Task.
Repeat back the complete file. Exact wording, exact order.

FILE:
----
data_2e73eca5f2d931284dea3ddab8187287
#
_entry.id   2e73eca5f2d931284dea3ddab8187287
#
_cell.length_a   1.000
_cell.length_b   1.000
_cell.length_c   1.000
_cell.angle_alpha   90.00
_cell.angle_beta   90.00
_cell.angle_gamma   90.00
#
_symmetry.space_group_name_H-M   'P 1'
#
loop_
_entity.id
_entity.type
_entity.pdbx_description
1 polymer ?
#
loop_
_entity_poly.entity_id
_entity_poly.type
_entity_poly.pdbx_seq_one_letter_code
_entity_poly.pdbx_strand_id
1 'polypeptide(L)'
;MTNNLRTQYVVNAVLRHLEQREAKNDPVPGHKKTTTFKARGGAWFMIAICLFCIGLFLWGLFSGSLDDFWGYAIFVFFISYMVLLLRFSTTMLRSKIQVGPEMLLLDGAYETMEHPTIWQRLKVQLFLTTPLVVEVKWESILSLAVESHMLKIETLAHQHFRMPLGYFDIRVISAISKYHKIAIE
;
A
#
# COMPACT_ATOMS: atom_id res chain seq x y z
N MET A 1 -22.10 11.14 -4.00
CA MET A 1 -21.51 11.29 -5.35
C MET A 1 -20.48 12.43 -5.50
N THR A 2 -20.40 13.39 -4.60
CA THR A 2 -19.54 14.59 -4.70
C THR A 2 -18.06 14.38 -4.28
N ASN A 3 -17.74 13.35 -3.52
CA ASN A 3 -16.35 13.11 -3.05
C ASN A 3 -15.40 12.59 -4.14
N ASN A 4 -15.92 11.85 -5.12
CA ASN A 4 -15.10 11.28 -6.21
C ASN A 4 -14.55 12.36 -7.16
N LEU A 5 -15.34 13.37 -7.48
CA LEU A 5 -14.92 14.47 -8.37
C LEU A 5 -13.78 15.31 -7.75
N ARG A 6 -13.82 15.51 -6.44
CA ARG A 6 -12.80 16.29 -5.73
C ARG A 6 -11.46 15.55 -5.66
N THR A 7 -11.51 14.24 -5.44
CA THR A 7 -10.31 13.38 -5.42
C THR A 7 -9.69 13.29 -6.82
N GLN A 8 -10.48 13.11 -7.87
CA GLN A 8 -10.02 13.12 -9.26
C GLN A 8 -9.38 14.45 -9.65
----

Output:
data_2e73eca5f2d931284dea3ddab8187287
#
_entry.id   2e73eca5f2d931284dea3ddab8187287
#
_cell.length_a   1.000
_cell.length_b   1.000
_cell.length_c   1.000
_cell.angle_alpha   90.00
_cell.angle_beta   90.00
_cell.angle_gamma   90.00
#
_symmetry.space_group_name_H-M   'P 1'
#
loop_
_entity.id
_entity.type
_entity.pdbx_description
1 polymer ?
#
loop_
_entity_poly.entity_id
_entity_poly.type
_entity_poly.pdbx_seq_one_letter_code
_entity_poly.pdbx_strand_id
1 'polypeptide(L)'
;MTNNLRTQYVVNAVLRHLEQREAKNDPVPGHKKTTTFKARGGAWFMIAICLFCIGLFLWGLFSGSLDDFWGYAIFVFFISYMVLLLRFSTTMLRSKIQVGPEMLLLDGAYETMEHPTIWQRLKVQLFLTTPLVVEVKWESILSLAVESHMLKIETLAHQHFRMPLGYFDIRVISAISKYHKIAIE
;
A
#
# COMPACT_ATOMS: atom_id res chain seq x y z
N MET A 1 -22.10 11.14 -4.00
CA MET A 1 -21.51 11.29 -5.35
C MET A 1 -20.48 12.43 -5.50
N THR A 2 -20.40 13.39 -4.60
CA THR A 2 -19.54 14.59 -4.70
C THR A 2 -18.06 14.38 -4.28
N ASN A 3 -17.74 13.35 -3.52
CA ASN A 3 -16.35 13.11 -3.05
C ASN A 3 -15.40 12.59 -4.14
N ASN A 4 -15.92 11.85 -5.12
CA ASN A 4 -15.10 11.28 -6.21
C ASN A 4 -14.55 12.36 -7.16
N LEU A 5 -15.34 13.37 -7.48
CA LEU A 5 -14.92 14.47 -8.37
C LEU A 5 -13.78 15.31 -7.75
N ARG A 6 -13.82 15.51 -6.44
CA ARG A 6 -12.80 16.29 -5.73
C ARG A 6 -11.46 15.55 -5.66
N THR A 7 -11.51 14.24 -5.44
CA THR A 7 -10.31 13.38 -5.42
C THR A 7 -9.69 13.29 -6.82
N GLN A 8 -10.48 13.11 -7.87
CA GLN A 8 -10.02 13.12 -9.26
C GLN A 8 -9.38 14.45 -9.65